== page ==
Last updated on April 27th, 2023 at 11:32 AM
Every year, up to 200 projects come across her desk, all with the goal of curing spinal cord injuries. But which ones will also be supported by Wings for Life?
For almost ten years, Dr Verena May has been responsible for exactly that as Coordinator of the foundation. A conversation about promising trials, diplomacy, and the Wings for Life World Run.
Originally, Dr Verena May dealt with stroke patients and their immune systems in her capacity as a human biologist. “As a molecular medicine PhD graduate, I later became more involved in neuroscience and researched plasticity in Parkinson’s patients,” she reflects.
Fields that have prepared her for her multi-faceted and differentiated role today, as Dr Verena May is about to celebrate her 10-year work anniversary as Scientific Coordinator of the Wings for Life Foundation, the non-profit organisation funded by charitable donations from the Wings for Life World Run.
But what does that mean? And most importantly: when will people with spinal cord injuries be cured?
You originally come from a research background yourself. Foundation coordination doesn’t necessarily sound like active research. What are your specific responsibilities?
Dr Verena May: That’s right. I no longer work in research but form the interface between researchers, the foundation, and advisory bodies with the Wings for Life coordination office.
This is where all ideas and information about research projects are bundled, and all parties involved are kept up to date. External communication is also particularly important. We explain which projects are being funded.
Sounds like a job where diplomacy is required to juggle many different wishes.
Dr Verena May: Yes, we are doing a lot of awareness work. We need to establish a dialogue between different parties and mediate well between them.
What do you find the most interesting aspect of your work?
Dr Verena May: The very fact that repair in the central nervous system is one of the most complex problems in science is fascinating. I am driven by the need to shed light on this for patients.
You have been actively monitoring progress for several years. How do you assess the current state of research?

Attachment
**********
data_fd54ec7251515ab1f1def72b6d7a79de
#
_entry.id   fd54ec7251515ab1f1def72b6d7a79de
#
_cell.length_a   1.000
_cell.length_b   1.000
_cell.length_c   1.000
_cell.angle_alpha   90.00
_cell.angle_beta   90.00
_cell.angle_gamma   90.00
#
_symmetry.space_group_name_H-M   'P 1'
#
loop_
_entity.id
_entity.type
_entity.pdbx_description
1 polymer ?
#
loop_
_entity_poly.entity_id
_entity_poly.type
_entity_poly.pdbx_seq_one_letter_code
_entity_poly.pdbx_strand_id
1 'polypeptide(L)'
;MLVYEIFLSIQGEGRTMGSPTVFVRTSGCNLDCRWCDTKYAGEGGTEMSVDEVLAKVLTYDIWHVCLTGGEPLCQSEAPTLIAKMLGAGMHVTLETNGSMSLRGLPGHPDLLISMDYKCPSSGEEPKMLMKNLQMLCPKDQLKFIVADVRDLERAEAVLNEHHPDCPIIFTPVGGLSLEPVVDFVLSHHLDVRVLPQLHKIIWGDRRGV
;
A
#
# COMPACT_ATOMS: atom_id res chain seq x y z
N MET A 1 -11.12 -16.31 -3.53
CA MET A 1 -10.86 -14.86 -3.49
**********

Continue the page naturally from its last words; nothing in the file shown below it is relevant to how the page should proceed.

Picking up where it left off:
Dr Verena May: Compared to the past, we have made a lot of progress over the last few years. When you consider that the issue of spinal cord injuries was described around 2000 B.C., and there has been no progress until 1945, sadly, it is impressive to see what has been achieved in a relatively short time. It was only after the World Wars that care slowly improved.
Is it because many soldiers returning from the war were affected?
Dr Verena May: Exactly. And as care improved, so did patient survival. Unfortunately, it then took another few years for a fundamental dogma to change: It wasn’t until the early 1980s that researchers realized that contrary to what had been thought the regeneration of nerve fibres in the central nervous system could very well be influenced, and that they could regrow under suitable environmental conditions.
And what specifically has happened in the last ten years?
Dr Verena May: We support numerous projects in basic research, preclinical, and clinical settings. However, an increasing number of clinical trials have focused on this topic in recent years. And that’s a good thing. After all, we don’t just want to advance research; we also want to introduce approaches to clinical testing so that patients ultimately benefit as well.
Is it difficult to find enough affected people for these clinical trials?
Dr Verena May: It is genuinely a major problem finding sufficient suitable patients. Because each spinal cord injury is different, and every clinical trial needs a very specific patient cohort. That complicates things, but we are also working on solutions in this area.
What would these be?
Dr Verena May: Wings for Life has helped launch a website – SCITrialsFinder.net/. This platform for patients discloses clinical trials taking place worldwide in easy-to-understand terms. Patients enter their level of injury and other important information to find the right trial. This is great for those affected, but it also makes it easier for researchers to find ‘ideal’ patients for their clinical trial.
What are the risks for affected individuals who decide to participate in a trial?
Dr Verena May: Naturally, this depends on the individual clinical trials. However, you should always inform yourself well in advance. In legitimate clinical trials, the study center or director also goes through a detailed information sheet with the patient and discusses potential risks. The patient can decide against participation at any time. It is also important to mention that patients do not participate in a trial to be cured…
But why, then?